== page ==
Scarborough businessman John Guthrie on The Sunday Times Rich List: here's how much he is worth

Scarborough businessman and benefactor John Guthrie features again on The Sunday Times Rich List, to be published this Sunday, May 12.

By Steve Bambridge
Friday, 10th May 2019, 4:07 pm
John Guthrie at the opening of Scarborough Rugby Union Club in 2009, with ex-England player Will Greenwood.
John Guthrie at the opening of Scarborough Rugby Union Club in 2009, with ex-England player Will Greenwood.

The 156-page special edition of The Sunday Times Magazine reveals the wealth of the 1,000 richest people in Britain in its 31st annual edition.

Mr Guthrie and his family are listed as the 14th richest in Yorkshire, with a fortune of £310 million. That figure is an increase of £24 million on the previous year; they feature regularly on the Rich List.

Mr Guthrie chairs the family-owned Scarborough property group Broadland Properties, based in Scalby Road, and holds the OBE for his charity work. He was a major benefactor to Scarborough Rugby Union Club - its clubhouse bears the name JM Guthrie but that is in honour of his father, as he did not want the recognition - after Sport England turned down the club's application for funding.

Sign up to our daily The Scarborough News Today newsletter

Mr Guthrie, 82, is a chartered surveyor by profession and founded Broadland Properties in 1950.

Broadland have interests throughout Britain and Poland, ranging from agricultural and sporting estates to commercial premises and developments. It purchased Hever Castle, in Kent, and its collection from the Astor family in 1983.

As well as the rugby club, Mr Guthrie has supported many organisations, including St Catherine's Hospice, Scarborough Museums Trust, Stephen Joseph Theatre, The Rainbow Centre, Ryedale Festival, Scarborough Symphony Orchestra and Wykeham Parochial Church Concert.

Robert Miller retains his position as the richest person in Yorkshire, a £200m increase securing his top ranking with a £2.2 billion fortune.

The Massachusetts-born entrepreneur holds a 38.75% stake in Duty Free Shoppers (DFS), the chain he co-founded in 1960. Based in Hong Kong, DFS has 420 outlets specialising in airport and luxury outlets.

Daughter Princess Marie-Chantal of Greece, 50, is a member of the DFS board as well as a Royal Academy Trustee, and runs her own high-end childrenswear brand. Mr Miller has a London home and the 36,000-acre Gunnerside shooting estate in North Yorkshire.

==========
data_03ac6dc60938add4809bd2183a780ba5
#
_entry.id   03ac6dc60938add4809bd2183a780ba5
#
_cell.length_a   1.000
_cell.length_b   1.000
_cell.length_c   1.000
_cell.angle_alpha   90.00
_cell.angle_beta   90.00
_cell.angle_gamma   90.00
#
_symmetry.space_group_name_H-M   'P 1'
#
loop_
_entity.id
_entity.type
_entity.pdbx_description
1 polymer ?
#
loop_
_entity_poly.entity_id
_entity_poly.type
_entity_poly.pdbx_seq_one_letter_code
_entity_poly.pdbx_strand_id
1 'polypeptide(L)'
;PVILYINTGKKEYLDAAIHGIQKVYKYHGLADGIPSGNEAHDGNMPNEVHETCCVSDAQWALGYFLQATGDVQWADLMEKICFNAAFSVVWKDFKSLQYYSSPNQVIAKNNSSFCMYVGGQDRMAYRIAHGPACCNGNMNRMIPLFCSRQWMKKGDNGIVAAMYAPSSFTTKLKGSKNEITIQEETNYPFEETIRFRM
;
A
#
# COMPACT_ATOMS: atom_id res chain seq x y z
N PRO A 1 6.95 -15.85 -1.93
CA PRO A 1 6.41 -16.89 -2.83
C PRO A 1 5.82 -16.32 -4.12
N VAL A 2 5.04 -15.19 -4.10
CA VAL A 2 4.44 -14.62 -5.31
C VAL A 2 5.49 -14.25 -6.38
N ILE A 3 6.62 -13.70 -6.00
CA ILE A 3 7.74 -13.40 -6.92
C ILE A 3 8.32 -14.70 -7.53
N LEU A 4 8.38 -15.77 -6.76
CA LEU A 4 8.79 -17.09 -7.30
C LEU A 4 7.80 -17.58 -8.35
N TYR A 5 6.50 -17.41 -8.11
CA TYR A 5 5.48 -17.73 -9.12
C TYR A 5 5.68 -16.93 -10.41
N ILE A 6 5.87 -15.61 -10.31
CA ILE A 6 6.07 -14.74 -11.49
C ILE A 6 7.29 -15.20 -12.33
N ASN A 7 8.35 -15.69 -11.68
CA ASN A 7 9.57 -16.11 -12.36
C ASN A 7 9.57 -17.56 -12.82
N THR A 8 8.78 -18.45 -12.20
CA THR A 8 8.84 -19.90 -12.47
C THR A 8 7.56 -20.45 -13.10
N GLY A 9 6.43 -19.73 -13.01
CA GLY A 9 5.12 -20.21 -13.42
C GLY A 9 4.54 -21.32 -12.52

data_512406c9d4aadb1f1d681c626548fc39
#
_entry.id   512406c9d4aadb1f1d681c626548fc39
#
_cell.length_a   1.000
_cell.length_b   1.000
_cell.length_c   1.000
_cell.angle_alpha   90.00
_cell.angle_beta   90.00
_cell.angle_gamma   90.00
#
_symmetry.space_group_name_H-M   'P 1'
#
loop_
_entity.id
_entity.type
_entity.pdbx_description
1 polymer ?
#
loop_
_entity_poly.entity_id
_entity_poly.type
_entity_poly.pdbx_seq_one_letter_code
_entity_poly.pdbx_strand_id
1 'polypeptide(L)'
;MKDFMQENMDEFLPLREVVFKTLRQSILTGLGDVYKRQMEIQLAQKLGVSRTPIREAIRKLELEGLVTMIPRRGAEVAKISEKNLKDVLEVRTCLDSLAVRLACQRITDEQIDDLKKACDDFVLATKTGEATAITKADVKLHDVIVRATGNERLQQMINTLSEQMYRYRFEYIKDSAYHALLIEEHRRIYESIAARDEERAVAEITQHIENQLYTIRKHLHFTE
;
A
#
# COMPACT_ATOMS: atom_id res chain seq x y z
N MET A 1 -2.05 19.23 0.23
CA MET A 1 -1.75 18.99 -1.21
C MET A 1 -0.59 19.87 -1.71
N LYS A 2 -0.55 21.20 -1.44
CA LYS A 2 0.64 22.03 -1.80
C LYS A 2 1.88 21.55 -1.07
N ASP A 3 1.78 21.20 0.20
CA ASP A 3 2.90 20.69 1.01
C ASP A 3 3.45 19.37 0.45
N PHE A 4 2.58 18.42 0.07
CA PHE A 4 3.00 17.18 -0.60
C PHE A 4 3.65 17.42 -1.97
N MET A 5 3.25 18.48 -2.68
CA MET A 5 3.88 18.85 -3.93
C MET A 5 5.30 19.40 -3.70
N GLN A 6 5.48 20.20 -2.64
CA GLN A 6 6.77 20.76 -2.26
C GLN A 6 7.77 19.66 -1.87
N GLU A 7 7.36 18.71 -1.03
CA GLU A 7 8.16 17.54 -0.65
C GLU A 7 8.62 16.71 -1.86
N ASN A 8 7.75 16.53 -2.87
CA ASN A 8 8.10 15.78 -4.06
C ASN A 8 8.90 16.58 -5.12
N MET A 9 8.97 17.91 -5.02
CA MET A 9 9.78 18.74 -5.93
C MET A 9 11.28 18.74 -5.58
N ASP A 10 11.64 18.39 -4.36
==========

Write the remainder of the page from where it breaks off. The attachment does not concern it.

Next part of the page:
Robert Watts, the compiler of The Sunday Times Rich List, said: “This list shows the hard-grafting Yorkshire entrepreneur is very much alive and well.

“Their number includes a former tyre-fitter, a one-time coal miner and several people who left school with barely a qualification to their name.

“Starting and growing your own business is rarely easy, especially amid the current political deadlock in Westminster and turbulence on the stock market. But these individuals and families show what imagination, determination and a sprinkle of Yorkshire grit can achieve.”

Brothers Eddie and Malcolm Healey remain ranked second in Yorkshire with a combined fortune of £1.648bn, up £48m on last year. Alongside his East Yorkshire estate, Malcolm owns Wren Kitchens and Lincolnshire based Ebuyer, an online electronics retailer.

Eddie, 81, also enjoyed a successful year, his main SPH2011 operation showing net assets of £389.4m, up £7.6m on the previous year.

Tony Murray, the ex-RAF pilot and Anglo-French entrepeneur, is ranked third in Yorkshire. He will celebrate his 100th birthday next February. The oldest person in the Rich List, he continues as chairman of the Wolverhampton-based Andrew Sykes Group, an operation hiring out air conditioning and heating equipment with a worth of £242.5m.

Alongside a £400m hotel empire, Murray’s London Security fire protection business, based in Elland, West Yorkshire, showed profits of £21.6m in 2017, registering net assets of £103.4m.

The 2019 Sunday Times Rich List is based on identifiable wealth, including land, property, other assets such as art and racehorses, or significant shares in publicly quoted companies. It excludes bank accounts, to which the paper has no access.